5. Give each group 20 minutes to develop alternatives. One member of the group records the alternatives.
6. The recorders of each group share with the other groups their list of alternatives.
7. During the sharing activity additional alternatives can be added to each group's list.
8. Discussion questions:a. How realistic were the alternatives generated by your group to the topic area of discussion?
b. How might the group have functioned more effectively?
c. Were there any new strategies gained by sharing your group's alternatives with the rest of the class?
3. DECIDING IF YOU AGREE OR DISAGREE
EMPHASIS: Values clarification
TIME: 20-30 minutes
MATERIALS: Five chairs or desks
OBJECTIVES: Discuss how different individuals have different ideas about the nature of environmental problems. Discuss how different individuals and agencies have different ideas about the importance of environmental problems and methods of solving them.
1. Arrange five chairs or desks in a row, leaving several feet in between them so as to form four separate areas along a line. These chairs represent positions ranging from agreement to disagreement.
2. Explain to the class that you are going to read several value-related statements for which they are to respond by walking to the area that represents their position on the statements.
3. After each question, have a few students share their reasons for the particular positions.
4. Continue this same procedure for other statements.
5. Let the class or yourself suggest other value statements.
4. THE URBAN ENVIRONMENT AND POOR NEIGHBORHOODS
EMPHASIS: Community exploration and awareness
TIME: Several days
MATERIALS: Map of the metropolitan area (for each student if possible); paper and pencil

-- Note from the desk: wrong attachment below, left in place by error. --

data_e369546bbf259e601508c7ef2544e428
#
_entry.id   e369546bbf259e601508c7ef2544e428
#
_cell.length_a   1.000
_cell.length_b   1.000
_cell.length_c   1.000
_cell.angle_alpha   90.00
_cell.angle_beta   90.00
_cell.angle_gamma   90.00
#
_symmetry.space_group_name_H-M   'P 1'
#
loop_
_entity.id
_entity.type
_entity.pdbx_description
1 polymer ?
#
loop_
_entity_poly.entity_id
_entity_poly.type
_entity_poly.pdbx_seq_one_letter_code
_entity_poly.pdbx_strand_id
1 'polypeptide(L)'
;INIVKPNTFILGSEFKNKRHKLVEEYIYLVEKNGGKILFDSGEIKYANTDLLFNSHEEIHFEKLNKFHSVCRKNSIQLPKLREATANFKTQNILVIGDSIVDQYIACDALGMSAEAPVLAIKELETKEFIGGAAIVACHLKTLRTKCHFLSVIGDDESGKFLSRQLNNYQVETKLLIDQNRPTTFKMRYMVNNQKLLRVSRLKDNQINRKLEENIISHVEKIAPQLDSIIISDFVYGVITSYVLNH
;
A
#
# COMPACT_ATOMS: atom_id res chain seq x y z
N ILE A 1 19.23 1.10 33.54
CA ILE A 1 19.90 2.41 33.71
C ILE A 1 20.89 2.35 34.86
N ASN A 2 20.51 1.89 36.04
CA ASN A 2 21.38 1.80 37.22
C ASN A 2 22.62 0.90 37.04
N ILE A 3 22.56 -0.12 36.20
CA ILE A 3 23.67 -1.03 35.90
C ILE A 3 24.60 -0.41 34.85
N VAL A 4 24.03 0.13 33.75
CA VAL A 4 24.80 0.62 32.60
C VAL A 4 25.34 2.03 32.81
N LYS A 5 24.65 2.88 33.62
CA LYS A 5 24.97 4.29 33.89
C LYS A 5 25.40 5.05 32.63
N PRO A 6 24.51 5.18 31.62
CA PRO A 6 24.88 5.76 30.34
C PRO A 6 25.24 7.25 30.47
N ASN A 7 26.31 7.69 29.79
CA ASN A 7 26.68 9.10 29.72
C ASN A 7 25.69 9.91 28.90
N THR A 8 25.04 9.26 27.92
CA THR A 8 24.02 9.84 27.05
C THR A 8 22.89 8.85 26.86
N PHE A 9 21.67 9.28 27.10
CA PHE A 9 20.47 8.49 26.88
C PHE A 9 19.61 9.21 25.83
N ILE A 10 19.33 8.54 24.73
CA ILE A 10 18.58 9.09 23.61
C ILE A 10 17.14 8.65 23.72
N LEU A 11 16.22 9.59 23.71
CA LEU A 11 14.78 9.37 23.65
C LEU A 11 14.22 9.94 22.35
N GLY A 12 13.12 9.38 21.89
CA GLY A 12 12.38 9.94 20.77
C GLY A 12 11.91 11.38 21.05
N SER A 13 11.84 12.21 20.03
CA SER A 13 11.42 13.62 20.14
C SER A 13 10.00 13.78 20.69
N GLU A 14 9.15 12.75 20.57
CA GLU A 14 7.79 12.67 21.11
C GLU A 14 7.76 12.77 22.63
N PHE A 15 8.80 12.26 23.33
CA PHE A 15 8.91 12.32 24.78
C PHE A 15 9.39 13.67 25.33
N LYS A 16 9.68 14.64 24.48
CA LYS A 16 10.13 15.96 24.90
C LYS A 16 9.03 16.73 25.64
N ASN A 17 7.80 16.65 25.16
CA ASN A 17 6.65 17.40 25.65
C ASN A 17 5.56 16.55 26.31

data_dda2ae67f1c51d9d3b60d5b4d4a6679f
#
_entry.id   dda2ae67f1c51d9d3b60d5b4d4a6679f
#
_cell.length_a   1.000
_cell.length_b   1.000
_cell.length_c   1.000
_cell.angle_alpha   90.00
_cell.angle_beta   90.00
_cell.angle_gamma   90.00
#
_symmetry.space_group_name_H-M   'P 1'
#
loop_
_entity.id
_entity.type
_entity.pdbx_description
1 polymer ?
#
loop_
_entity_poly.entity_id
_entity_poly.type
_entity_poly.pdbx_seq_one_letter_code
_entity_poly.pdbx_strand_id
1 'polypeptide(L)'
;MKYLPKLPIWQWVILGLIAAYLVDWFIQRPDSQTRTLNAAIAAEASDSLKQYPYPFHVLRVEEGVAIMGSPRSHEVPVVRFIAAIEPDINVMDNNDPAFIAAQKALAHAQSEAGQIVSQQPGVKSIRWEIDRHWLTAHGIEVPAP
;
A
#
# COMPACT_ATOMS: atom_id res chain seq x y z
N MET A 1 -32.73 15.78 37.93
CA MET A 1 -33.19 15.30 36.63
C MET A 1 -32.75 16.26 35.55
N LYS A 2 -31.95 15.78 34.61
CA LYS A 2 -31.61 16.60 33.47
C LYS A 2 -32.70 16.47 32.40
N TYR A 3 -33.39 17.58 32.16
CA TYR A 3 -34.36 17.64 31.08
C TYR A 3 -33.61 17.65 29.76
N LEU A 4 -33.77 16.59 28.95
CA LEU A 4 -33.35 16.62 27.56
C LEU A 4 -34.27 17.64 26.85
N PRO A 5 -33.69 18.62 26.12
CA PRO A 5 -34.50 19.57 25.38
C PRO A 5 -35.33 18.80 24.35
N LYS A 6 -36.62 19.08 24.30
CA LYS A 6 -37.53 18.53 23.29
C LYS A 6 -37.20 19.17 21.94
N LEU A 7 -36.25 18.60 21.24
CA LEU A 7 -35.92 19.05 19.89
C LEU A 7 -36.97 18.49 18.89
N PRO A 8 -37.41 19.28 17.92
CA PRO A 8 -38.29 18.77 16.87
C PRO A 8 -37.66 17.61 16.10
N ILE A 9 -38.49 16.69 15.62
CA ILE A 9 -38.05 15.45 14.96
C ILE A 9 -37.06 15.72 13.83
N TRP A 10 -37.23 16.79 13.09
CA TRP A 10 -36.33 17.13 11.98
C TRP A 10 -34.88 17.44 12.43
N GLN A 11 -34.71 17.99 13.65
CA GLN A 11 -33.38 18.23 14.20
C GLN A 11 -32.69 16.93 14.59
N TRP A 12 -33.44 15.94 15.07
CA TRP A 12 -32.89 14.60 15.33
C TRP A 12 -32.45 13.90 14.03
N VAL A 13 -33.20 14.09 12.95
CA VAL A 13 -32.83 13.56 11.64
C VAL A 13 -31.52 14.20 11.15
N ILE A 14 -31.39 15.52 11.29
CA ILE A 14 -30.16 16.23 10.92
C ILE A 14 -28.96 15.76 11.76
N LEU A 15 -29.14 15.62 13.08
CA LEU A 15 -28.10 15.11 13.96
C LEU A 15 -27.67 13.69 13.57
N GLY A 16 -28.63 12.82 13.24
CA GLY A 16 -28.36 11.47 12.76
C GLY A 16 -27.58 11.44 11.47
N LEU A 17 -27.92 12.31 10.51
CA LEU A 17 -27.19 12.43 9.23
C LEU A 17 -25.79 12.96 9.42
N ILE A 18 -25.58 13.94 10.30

OBJECTIVES: Describe, in writing, ways the poorest people in the city are affected by environmental degradation. Discuss problems which result in the poor being ineffective in correcting environmental problems.
1. Get a map of the metropolitan area and mark the location of four undesirable living areas, including areas where industries or other enterprises affect the quality of the environment such as a steel mill, auto plant, sewage treatment plant, etc. The telephone book might assist in finding them.
2. For each area list all the disadvantages of living there, particularly the disadvantages of living close to the industries or plants.
3. For each area determine the type of housing. Indicate whether housing is single, two-family or multiple-family dwellings. You can visit the areas or ask someone familiar with the area.
4. Mark the areas and industries on a large map.
5. Discuss the type of housing and disadvantages of living near each location.
6. Write a paper discussing the following questions:a. Why do people live near industries or other enterprises that might affect the quality of their lives?
b. What economic segment of the population generally lives in the locations identified?
c. What educational level is generally found in this group of people?
d. Why are these people limited in the ways they can improve the quality of their lives?
e. In what ways do these people pay a greater cost than others living farther away from these offending industries?
f. What are some possible ways the quality of life in these areas can be improved?
7. Develop a plan to upgrade one area. Make a presentation on your idea to the class.